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    Makes sense. Maybe I'll just grow a pair, run it as a single speed, and stop fretting.

    Thanks

    cdouble
    http://mo7s.blogspot.com
    cdouble

    http://mo7s.blogspot.com

    "It never gets easier, you just go faster"
    Greg LeMond

  6. #6
    Birthday Collector
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    Quote Originally Posted by Guitar Ted View Post
    In light of this, I would rather see a hangar that saves my frame first. If the derailleur makes it through unscathed, that is gravy.
    I agree 100% - first, save the frame, then worry about being able to re-use the derailleur. Cascading value-of-items logic. Seeing a lot of bikes with weak hangers as the MFR's play with designs. I think the strong and stiff but brittle hanger is the way to go, with the frame material that the hanger is attached to being a bit thicker and stronger than the hanger, and hopefully just a bit maleable/flexible as the impact/chain suction that breaks the hanger sometimes still puts a load on the frame and they get tweaked a bit... The Alternator drop outs are thick, pretty beefy aluminum. It may bend back after a tweak (if the derailleur survived!) With the adjustable chain-stay length, the derailleur breaks, you SS it out. The Alternator drive-side drop outs are not expensive - the same or lower price as a lot of hangers.

    First off, hopefully you miss that rock/stump/branch and don't tweak things, but in reality it's a good idea to carry a spare hanger or one of the generic emergency hangers. It might at least give you a spot to mount a mangled rear derailleur as a chain tensioner to SS it out... If I start riding geared again this winter I'll toss one in the seatpack. IF I start riding geared again!
    R.I.P. Corky 10/97-4/09
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  7. #7
    mtbr member
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    Quote Originally Posted by ATBScott View Post
    ...but in reality it's a good idea to carry a spare hanger or one of the generic emergency hangers.
    Carrying a spare Alternator dropout is asking a lot. I do carry a generic hanger in my pack, but that's of no use with my El Mariachi. It is useful on my other bikes though.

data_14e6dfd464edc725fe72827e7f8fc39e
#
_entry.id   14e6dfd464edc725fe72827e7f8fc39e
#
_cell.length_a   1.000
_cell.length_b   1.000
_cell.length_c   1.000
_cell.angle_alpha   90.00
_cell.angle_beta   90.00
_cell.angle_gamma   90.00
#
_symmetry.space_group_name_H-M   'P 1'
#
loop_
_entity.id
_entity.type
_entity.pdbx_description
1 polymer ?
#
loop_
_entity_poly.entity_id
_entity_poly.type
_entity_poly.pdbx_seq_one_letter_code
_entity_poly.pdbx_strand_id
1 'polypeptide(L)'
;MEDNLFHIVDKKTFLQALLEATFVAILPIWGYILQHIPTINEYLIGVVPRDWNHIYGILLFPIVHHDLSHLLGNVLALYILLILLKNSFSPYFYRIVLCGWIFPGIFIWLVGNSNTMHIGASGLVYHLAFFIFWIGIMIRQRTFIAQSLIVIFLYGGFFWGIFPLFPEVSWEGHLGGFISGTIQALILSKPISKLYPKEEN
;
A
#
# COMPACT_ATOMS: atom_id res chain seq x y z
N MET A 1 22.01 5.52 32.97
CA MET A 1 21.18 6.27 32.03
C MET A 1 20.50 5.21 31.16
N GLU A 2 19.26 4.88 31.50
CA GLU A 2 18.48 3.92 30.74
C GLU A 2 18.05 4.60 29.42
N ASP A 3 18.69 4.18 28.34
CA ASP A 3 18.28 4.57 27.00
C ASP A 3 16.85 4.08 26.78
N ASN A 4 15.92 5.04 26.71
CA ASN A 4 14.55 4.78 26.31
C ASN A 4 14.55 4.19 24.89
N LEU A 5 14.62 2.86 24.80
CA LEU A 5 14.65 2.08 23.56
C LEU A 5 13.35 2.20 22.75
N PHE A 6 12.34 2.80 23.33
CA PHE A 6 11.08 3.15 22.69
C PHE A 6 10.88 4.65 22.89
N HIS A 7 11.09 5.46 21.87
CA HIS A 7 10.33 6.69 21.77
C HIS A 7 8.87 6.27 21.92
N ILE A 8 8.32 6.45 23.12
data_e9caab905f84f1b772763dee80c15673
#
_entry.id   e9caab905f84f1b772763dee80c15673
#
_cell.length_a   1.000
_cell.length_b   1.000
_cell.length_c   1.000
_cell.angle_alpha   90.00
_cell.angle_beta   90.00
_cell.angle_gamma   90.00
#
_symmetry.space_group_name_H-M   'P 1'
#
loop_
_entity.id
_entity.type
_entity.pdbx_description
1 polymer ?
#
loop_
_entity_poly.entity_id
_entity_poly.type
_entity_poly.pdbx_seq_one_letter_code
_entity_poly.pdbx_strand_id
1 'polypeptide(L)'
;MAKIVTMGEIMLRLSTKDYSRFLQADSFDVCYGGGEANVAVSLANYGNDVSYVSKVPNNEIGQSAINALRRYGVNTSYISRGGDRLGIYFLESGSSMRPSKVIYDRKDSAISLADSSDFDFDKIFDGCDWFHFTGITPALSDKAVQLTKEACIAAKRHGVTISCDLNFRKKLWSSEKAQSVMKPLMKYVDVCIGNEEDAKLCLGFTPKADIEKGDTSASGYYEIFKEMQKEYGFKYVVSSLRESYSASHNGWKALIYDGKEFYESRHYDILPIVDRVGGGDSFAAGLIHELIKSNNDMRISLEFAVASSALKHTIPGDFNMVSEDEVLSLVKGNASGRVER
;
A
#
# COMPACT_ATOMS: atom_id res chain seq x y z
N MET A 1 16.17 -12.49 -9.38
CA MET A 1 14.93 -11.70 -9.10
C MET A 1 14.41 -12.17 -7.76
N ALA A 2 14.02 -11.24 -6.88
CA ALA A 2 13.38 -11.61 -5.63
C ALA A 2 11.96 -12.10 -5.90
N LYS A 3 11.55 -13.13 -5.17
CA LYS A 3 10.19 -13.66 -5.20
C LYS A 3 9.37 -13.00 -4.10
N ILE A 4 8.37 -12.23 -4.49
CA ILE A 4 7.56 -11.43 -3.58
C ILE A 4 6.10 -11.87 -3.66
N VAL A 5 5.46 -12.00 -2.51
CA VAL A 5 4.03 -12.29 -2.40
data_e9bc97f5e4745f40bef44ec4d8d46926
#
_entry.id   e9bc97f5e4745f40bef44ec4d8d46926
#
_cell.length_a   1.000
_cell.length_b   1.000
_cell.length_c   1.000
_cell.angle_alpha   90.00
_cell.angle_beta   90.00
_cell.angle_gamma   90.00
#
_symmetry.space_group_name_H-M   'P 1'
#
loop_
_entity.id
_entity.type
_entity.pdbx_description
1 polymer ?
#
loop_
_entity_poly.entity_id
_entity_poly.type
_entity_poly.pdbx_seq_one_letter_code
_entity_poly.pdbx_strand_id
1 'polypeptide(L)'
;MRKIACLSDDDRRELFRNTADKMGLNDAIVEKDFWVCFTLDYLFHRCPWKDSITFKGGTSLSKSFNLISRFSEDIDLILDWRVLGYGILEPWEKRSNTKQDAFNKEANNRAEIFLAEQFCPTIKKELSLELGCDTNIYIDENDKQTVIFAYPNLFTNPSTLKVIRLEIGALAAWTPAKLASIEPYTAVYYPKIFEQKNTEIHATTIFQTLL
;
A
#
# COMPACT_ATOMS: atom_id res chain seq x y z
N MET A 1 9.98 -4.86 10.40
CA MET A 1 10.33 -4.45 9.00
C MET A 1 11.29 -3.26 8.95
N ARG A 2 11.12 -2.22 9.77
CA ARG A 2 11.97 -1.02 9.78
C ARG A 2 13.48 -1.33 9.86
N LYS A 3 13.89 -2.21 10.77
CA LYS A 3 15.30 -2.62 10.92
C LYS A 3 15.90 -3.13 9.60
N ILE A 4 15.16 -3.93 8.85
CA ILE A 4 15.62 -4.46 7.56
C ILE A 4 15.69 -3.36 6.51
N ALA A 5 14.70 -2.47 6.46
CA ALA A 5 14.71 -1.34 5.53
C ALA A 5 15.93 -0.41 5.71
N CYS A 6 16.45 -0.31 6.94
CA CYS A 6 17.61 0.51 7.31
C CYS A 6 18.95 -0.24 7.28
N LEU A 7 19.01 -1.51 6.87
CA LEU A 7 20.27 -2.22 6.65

8. #8
    Harmonius Wrench
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    Quote Originally Posted by JonathanGennick View Post
    Carrying a spare Alternator dropout is asking a lot. I do carry a generic hanger in my pack, but that's of no use with my El Mariachi. It is useful on my other bikes though.
    It's not as big of a deal as you might think. I've carried an Altenator spare before for my Ti Muk and it's no bother at all. They are super-simple to install, probably easier than many replaceable drop outs, since the bolts are so big and you use standard sized Allen bolts and not fiddly chain ring bolt based fasteners, or tiny screws. In my opinion anyway.

  9. #9
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    I just stripped the threads in the 'swing plate fixing bolt' on the non-driveside assembly of my Selma Ti.

    Guitar Ted, do you know the most efficient way I can get my hands on a replacement? You think it would it be covered under the warranty of the frame? (not that a warranty claim is the fastest way to do anything)

    Hoping not to miss this weekend's 35 miler...
    Selma Ti.

  10. #10
    Harmonius Wrench
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    Quote Originally Posted by adinpapa View Post
    I just stripped the threads in the 'swing plate fixing bolt' on the non-driveside assembly of my Selma Ti.

    Guitar Ted, do you know the most efficient way I can get my hands on a replacement? You think it would it be covered under the warranty of the frame? (not that a warranty claim is the fastest way to do anything)

    Hoping not to miss this weekend's 35 miler...
    Order a replacement hangar through QBP/your nearest LBS tomorrow. That probably won't be a warranty issue, since it isn't necessarily a material defect.

    A temporary fix might be to get a longer bolt and secure it on the back side with a nut and lock washer, which may work on the non-driveside only.

  11. #11
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    Thanks. The bolt solution will enable to get out with the crew this evening to celebrate the first Autumn-like day here in Western MA.
    Selma Ti.